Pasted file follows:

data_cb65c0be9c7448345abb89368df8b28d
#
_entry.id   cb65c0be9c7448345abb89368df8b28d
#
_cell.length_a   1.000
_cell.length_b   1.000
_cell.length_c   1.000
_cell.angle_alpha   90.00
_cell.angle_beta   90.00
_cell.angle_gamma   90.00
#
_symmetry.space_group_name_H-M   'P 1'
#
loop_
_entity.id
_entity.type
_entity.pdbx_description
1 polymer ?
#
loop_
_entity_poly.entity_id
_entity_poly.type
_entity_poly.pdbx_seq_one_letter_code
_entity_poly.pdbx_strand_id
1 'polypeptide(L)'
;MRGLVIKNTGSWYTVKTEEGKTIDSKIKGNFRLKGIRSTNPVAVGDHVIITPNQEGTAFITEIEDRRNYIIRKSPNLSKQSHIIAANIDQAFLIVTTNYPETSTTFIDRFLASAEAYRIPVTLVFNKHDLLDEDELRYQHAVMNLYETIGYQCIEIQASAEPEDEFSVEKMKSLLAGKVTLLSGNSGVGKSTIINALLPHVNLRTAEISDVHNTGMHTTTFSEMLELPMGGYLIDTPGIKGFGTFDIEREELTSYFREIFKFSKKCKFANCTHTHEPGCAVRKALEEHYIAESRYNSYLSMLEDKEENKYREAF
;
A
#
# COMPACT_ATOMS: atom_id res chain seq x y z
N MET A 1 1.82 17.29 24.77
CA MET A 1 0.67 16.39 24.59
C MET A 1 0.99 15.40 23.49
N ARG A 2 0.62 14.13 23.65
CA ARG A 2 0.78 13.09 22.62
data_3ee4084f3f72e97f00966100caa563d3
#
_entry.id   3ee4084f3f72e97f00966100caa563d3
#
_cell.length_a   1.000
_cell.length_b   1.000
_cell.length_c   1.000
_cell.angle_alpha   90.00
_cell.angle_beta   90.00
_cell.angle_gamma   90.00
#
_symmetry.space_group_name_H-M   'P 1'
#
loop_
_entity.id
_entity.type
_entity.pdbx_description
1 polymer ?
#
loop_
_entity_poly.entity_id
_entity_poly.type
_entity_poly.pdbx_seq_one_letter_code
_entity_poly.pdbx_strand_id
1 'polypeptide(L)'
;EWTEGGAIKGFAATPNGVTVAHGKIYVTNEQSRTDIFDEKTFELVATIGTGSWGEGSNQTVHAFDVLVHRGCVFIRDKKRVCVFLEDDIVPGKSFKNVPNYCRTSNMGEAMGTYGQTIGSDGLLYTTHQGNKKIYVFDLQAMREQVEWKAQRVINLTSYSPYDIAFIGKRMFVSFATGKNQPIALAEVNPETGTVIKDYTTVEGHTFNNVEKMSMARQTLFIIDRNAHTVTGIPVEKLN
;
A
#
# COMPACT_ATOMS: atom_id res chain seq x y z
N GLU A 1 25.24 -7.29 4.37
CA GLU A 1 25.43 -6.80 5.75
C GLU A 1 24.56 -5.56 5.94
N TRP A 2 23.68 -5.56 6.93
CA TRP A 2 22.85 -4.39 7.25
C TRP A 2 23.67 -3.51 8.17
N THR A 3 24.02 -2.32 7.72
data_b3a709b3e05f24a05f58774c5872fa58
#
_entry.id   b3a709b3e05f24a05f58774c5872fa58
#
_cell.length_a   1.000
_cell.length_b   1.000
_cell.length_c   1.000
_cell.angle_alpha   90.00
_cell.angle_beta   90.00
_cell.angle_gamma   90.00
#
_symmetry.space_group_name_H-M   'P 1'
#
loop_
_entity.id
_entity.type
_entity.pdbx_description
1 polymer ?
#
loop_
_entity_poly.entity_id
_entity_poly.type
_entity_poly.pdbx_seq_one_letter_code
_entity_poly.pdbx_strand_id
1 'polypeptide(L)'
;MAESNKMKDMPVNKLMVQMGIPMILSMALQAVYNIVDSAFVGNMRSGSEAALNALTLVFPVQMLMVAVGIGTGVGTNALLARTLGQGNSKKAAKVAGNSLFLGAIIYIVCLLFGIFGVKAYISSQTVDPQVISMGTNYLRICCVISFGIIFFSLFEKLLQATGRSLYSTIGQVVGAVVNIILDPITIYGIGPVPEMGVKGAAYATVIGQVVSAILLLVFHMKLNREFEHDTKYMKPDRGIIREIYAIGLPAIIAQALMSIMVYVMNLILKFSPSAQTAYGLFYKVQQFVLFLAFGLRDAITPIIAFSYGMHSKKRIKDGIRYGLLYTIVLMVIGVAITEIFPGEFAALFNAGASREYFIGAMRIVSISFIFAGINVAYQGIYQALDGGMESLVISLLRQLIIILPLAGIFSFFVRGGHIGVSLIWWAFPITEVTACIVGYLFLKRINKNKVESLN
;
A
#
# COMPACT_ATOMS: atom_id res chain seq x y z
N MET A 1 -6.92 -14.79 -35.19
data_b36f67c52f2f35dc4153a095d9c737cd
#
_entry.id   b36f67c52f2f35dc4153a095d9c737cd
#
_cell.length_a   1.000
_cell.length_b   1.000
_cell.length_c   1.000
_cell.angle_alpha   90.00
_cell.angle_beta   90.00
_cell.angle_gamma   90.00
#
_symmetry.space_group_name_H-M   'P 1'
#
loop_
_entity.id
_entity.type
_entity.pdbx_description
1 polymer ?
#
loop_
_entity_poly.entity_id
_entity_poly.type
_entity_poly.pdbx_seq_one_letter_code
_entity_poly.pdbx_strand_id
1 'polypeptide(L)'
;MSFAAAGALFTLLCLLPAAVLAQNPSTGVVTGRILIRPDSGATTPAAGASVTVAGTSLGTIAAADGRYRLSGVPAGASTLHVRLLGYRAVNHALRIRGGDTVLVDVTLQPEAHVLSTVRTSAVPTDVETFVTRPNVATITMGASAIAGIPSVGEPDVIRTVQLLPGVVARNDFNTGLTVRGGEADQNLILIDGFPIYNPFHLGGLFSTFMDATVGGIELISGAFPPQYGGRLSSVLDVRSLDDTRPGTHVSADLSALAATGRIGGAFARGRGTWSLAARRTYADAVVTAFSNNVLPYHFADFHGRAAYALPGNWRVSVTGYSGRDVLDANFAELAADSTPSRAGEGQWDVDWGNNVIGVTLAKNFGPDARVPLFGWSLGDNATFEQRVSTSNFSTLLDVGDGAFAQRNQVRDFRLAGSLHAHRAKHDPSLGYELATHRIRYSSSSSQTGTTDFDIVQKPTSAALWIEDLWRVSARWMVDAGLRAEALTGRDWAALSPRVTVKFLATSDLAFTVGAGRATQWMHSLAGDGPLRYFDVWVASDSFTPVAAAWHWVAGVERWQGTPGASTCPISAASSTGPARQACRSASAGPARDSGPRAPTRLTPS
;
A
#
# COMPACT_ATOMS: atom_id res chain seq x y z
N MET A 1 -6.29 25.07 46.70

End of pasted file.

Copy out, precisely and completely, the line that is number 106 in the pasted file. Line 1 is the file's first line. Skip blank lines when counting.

_entry.id   b36f67c52f2f35dc4153a095d9c737cd